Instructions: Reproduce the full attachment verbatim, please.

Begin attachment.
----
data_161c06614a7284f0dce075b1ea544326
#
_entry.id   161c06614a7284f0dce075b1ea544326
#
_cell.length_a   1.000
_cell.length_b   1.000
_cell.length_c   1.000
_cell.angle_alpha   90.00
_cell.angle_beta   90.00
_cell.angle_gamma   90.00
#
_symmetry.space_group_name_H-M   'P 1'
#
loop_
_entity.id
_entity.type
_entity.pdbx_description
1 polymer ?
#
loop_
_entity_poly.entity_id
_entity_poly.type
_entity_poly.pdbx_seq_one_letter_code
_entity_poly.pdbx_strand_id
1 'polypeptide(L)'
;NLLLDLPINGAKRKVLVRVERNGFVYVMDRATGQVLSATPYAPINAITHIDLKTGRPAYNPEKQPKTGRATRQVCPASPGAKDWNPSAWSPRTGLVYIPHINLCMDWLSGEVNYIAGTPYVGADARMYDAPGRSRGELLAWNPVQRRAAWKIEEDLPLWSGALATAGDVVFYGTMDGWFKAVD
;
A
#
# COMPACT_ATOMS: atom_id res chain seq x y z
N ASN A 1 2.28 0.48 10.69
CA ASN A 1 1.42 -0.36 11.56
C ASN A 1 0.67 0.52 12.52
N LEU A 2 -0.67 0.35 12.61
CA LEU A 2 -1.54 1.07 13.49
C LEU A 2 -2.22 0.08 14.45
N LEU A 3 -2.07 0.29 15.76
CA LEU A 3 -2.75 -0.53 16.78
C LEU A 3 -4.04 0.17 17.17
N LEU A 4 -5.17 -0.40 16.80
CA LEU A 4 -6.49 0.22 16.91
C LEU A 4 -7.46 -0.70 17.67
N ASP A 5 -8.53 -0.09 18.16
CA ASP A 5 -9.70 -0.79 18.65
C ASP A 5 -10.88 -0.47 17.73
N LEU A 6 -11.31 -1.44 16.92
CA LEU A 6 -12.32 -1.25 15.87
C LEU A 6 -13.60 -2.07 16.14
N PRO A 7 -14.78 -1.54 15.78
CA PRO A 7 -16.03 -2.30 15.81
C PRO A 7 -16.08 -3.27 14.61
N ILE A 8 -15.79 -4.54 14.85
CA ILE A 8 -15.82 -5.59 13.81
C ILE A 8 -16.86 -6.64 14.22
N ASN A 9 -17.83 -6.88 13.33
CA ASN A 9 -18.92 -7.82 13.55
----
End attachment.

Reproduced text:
data_161c06614a7284f0dce075b1ea544326
#
_entry.id   161c06614a7284f0dce075b1ea544326
#
_cell.length_a   1.000
_cell.length_b   1.000
_cell.length_c   1.000
_cell.angle_alpha   90.00
_cell.angle_beta   90.00
_cell.angle_gamma   90.00
#
_symmetry.space_group_name_H-M   'P 1'
#
loop_
_entity.id
_entity.type
_entity.pdbx_description
1 polymer ?
#
loop_
_entity_poly.entity_id
_entity_poly.type
_entity_poly.pdbx_seq_one_letter_code
_entity_poly.pdbx_strand_id
1 'polypeptide(L)'
;NLLLDLPINGAKRKVLVRVERNGFVYVMDRATGQVLSATPYAPINAITHIDLKTGRPAYNPEKQPKTGRATRQVCPASPGAKDWNPSAWSPRTGLVYIPHINLCMDWLSGEVNYIAGTPYVGADARMYDAPGRSRGELLAWNPVQRRAAWKIEEDLPLWSGALATAGDVVFYGTMDGWFKAVD
;
A
#
# COMPACT_ATOMS: atom_id res chain seq x y z
N ASN A 1 2.28 0.48 10.69
CA ASN A 1 1.42 -0.36 11.56
C ASN A 1 0.67 0.52 12.52
N LEU A 2 -0.67 0.35 12.61
CA LEU A 2 -1.54 1.07 13.49
C LEU A 2 -2.22 0.08 14.45
N LEU A 3 -2.07 0.29 15.76
CA LEU A 3 -2.75 -0.53 16.78
C LEU A 3 -4.04 0.17 17.17
N LEU A 4 -5.17 -0.40 16.80
CA LEU A 4 -6.49 0.22 16.91
C LEU A 4 -7.46 -0.70 17.67
N ASP A 5 -8.53 -0.09 18.16
CA ASP A 5 -9.70 -0.79 18.65
C ASP A 5 -10.88 -0.47 17.73
N LEU A 6 -11.31 -1.44 16.92
CA LEU A 6 -12.32 -1.25 15.87
C LEU A 6 -13.60 -2.07 16.14
N PRO A 7 -14.78 -1.54 15.78
CA PRO A 7 -16.03 -2.30 15.81
C PRO A 7 -16.08 -3.27 14.61
N ILE A 8 -15.79 -4.54 14.85
CA ILE A 8 -15.82 -5.59 13.81
C ILE A 8 -16.86 -6.64 14.22
N ASN A 9 -17.83 -6.88 13.33
CA ASN A 9 -18.92 -7.82 13.55